Inexplicable events of mass hysteria are fairly common among school children the world over, from Le Roy, New York to Kashasha, Tanzania, and are generally considered an expression of some strain or anxiety that finds no other outlet.
A variety of local print media sources, from the Pretoria News to The Sowetan and The Sunday Tribune traffic in the terminology, with headlines reading "Mysterious wave of mass hysteria hits city", "Mass hysteria at Soweto school?", and "'Mass hysteria sweeps six E Cape schools." Other headlines emphasize spiritual and supernatural causes for these events, such as " 'Evil spirits' hit 70 Soweto pupils," "Prayer meeting for 'possessed' pupils," and "Demons take over Mdzimba High." The reports alternate between placing loaded terms like hysteria and evil spirits in distancing scare quotes and presenting them directly, as accepted classifications.
The press reports on mass hysteria clearly convey the failure to explain the events as a frustration of authority.
We can think, therefore, about mass hysteria as a situated resistance to the dispossession of the postcolonial experience, inverting Walter Benjamin's idea that the collective is also corporeal to suggest that the corporeal can also be collective.
Can we think of hysteria as a mass movement, not only a political one but also a physical one in which bodies move together or are moved to act?
The literature on mass hysteria considers factory and school to be analogous enclosed settings, and informs us of events "typically appearing in small institutionalised, social networks" (Rataemane et al).
Mass hysteria performs this refusal to be coopted into a disciplining structure.
The media spread the imagery, the language, and the mythology of the hysteria
. That's why symptoms tend to organize fairly quickly.
Since apartheid ended, South Africa has experienced a wave of incidents of alleged mass hysteria, mostly among schoolchildren in underprivileged areas (see Kapstein).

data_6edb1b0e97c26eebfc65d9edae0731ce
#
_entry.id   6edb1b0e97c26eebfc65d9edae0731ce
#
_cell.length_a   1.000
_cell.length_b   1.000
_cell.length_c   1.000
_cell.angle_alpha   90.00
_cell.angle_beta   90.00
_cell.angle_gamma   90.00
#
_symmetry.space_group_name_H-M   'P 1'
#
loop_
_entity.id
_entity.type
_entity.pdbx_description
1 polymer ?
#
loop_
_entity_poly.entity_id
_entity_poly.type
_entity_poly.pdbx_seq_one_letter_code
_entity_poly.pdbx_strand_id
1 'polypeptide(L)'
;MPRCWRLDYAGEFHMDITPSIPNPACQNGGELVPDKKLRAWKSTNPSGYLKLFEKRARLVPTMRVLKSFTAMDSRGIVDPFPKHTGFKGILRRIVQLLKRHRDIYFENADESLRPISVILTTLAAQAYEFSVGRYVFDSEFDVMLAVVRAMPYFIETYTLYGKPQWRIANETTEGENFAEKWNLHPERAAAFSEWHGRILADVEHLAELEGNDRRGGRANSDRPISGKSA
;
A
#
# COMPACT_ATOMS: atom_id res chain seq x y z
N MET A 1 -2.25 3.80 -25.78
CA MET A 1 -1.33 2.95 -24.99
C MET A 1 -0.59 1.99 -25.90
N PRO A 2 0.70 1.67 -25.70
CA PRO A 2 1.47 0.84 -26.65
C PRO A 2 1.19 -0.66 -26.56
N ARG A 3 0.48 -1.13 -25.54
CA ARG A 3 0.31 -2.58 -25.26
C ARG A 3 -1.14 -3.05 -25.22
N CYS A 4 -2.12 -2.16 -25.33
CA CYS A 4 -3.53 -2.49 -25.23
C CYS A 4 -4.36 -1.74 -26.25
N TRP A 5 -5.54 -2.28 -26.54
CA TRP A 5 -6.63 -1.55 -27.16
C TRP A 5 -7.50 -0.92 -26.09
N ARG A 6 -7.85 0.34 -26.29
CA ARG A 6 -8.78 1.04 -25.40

A classic trope of science fiction films is mass hysteria about some kind of contamination, whether it be a medical pandemic (Outbreak 1995, Contagion 2011), a zombie infestation (28 Days Later 2002), or an alien invasion (Aliens 1986).
Wikus's own hysteria swirls around his exposure to and infection with the alien fluid with all the ignorance, repulsion, and denial that characterize the South African AIDS crisis captured in the Van der Merwe joke at the top of this piece.
In Mass Hysteria: Medicine, Culture, and Mothers' Bodies, Rebecca Kukla traces current conceptions of pregnancy to a late eighteenth-century split in the figuration of the maternal body into two: "an unruly, capricious, improperly and porously bounded body" and a " 'natural' body enjoying perfect unity and reciprocity with its child" (67).
Hysteria was originally the displacement, or the "wandering, " of the womb.
The movie sets up a traditionally essentialized relationship between hysteria and femininity, since Wikus's bodies shows all the signs and symptoms of the hysterical pregnant body but then explodes that essentialism because his body is not feminine--it is hermaphroditic and alien; that is, profoundly other.
about the deficit is a political ploy designed by conservatives and corporate interests to justify vicious cuts in domestic spending and to hack away at government regulations on the private sector.